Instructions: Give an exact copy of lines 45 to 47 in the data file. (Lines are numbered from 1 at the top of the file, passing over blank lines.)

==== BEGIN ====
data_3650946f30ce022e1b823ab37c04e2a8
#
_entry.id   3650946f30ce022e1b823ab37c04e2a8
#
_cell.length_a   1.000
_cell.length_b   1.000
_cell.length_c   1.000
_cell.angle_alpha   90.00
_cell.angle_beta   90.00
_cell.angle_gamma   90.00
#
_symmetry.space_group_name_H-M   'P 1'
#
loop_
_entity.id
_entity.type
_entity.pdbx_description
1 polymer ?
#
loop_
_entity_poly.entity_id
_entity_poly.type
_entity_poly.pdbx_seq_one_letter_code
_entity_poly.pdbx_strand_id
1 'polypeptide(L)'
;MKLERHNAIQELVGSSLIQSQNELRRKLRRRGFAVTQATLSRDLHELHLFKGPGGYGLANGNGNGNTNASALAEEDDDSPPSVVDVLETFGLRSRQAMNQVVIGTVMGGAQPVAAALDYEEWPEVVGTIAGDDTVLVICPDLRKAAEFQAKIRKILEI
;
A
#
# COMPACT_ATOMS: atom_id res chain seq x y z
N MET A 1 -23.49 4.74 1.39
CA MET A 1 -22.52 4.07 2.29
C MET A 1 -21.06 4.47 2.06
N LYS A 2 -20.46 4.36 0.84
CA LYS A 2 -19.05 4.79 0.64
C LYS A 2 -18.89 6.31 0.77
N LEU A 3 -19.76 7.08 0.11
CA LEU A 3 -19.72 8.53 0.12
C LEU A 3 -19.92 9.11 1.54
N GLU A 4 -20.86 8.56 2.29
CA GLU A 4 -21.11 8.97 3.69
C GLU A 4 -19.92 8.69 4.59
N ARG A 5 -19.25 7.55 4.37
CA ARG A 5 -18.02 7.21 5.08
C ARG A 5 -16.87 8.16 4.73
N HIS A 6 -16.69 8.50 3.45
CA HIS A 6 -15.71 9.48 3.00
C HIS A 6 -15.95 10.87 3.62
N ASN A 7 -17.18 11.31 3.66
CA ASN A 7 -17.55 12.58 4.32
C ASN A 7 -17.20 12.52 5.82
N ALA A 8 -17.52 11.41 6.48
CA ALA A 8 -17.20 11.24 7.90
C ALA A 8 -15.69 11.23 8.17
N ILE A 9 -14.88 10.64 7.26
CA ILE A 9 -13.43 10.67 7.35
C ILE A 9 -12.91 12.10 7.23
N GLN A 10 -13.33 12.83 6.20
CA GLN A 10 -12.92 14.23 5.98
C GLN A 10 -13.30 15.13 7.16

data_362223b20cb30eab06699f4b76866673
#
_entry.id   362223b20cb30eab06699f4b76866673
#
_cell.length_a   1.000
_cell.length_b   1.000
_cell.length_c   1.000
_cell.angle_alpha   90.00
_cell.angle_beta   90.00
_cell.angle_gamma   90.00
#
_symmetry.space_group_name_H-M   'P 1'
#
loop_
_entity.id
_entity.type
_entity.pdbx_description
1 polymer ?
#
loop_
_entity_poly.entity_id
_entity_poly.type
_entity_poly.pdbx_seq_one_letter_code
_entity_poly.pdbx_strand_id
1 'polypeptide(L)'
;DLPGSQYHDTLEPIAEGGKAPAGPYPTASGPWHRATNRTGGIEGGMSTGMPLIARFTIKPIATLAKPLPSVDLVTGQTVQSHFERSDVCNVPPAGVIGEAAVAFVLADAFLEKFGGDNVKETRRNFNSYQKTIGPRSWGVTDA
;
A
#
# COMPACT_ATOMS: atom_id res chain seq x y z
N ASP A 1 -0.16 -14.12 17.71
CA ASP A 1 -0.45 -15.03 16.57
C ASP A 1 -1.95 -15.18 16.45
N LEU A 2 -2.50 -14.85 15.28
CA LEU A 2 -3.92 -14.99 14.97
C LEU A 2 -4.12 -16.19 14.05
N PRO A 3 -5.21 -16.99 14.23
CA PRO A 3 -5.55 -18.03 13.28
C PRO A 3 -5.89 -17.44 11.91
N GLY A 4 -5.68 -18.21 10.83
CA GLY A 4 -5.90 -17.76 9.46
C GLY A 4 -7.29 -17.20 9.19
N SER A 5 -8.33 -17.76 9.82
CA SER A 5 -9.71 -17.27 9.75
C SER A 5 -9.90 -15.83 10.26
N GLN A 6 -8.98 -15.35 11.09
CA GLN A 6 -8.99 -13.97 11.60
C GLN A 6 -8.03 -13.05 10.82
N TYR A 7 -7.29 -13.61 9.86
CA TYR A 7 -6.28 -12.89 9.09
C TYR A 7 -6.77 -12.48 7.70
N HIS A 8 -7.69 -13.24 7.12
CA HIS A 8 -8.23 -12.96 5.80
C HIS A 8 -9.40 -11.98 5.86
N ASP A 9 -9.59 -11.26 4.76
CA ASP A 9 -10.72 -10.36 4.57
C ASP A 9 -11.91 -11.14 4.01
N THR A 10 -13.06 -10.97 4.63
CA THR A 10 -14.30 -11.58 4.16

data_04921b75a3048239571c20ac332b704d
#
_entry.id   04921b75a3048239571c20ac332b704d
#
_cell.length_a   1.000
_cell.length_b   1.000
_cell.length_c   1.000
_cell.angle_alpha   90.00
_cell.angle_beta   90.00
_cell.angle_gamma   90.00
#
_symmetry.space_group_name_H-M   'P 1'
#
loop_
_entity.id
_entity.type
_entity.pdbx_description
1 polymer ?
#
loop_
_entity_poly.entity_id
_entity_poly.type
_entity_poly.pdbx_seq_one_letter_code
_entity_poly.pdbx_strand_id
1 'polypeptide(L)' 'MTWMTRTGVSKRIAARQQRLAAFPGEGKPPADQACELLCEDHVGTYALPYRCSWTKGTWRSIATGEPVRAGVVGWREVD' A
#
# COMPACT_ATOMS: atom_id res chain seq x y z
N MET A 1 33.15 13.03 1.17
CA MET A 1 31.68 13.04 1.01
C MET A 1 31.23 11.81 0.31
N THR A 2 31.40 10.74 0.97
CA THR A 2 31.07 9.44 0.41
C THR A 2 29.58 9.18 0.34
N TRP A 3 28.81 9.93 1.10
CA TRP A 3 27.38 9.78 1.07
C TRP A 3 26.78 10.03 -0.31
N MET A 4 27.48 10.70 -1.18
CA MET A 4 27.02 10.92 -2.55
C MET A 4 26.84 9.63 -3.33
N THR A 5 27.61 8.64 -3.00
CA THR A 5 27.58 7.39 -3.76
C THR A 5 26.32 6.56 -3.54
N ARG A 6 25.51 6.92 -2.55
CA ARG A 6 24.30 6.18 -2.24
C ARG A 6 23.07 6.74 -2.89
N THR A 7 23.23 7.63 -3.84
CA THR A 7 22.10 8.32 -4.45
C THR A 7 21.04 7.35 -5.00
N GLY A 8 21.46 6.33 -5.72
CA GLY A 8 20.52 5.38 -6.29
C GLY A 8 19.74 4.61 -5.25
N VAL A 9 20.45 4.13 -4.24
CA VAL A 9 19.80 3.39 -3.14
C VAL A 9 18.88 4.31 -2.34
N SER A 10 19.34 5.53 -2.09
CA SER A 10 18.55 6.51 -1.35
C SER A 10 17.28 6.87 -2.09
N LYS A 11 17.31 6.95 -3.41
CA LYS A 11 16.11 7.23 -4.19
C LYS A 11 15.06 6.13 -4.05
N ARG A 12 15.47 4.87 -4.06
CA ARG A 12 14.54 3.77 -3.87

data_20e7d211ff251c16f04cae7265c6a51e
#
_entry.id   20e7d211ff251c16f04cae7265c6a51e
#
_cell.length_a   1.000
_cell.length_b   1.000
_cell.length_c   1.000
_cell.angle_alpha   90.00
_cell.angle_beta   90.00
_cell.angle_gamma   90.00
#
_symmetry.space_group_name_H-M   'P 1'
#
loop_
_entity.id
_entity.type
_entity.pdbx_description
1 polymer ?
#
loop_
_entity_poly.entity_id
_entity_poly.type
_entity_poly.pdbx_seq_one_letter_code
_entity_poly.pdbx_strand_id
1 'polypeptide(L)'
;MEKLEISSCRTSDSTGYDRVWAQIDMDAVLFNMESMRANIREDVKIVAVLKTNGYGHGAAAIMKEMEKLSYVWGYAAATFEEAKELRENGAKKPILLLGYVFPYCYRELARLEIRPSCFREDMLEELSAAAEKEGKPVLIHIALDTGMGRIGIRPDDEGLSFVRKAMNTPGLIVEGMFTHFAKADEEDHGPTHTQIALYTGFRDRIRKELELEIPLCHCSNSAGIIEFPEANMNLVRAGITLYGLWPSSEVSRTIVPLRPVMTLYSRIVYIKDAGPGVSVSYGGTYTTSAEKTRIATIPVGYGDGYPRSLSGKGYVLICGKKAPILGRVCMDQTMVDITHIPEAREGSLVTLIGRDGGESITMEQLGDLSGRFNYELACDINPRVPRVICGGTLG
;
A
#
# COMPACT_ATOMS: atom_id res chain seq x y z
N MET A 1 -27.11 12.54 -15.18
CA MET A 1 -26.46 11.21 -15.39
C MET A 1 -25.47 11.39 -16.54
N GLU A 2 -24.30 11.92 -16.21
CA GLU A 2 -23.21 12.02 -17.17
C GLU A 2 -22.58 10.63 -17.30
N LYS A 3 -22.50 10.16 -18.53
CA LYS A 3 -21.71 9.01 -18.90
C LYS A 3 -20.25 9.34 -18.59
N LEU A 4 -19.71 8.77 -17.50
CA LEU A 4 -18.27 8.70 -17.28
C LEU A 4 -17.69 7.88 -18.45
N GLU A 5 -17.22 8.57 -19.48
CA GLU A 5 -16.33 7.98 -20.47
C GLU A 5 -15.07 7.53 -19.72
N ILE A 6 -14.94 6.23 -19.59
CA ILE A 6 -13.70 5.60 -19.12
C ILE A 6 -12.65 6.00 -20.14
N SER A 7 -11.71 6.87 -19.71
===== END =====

C ARG A 5 -16.87 8.16 4.73
N HIS A 6 -16.69 8.50 3.45
CA HIS A 6 -15.71 9.48 3.00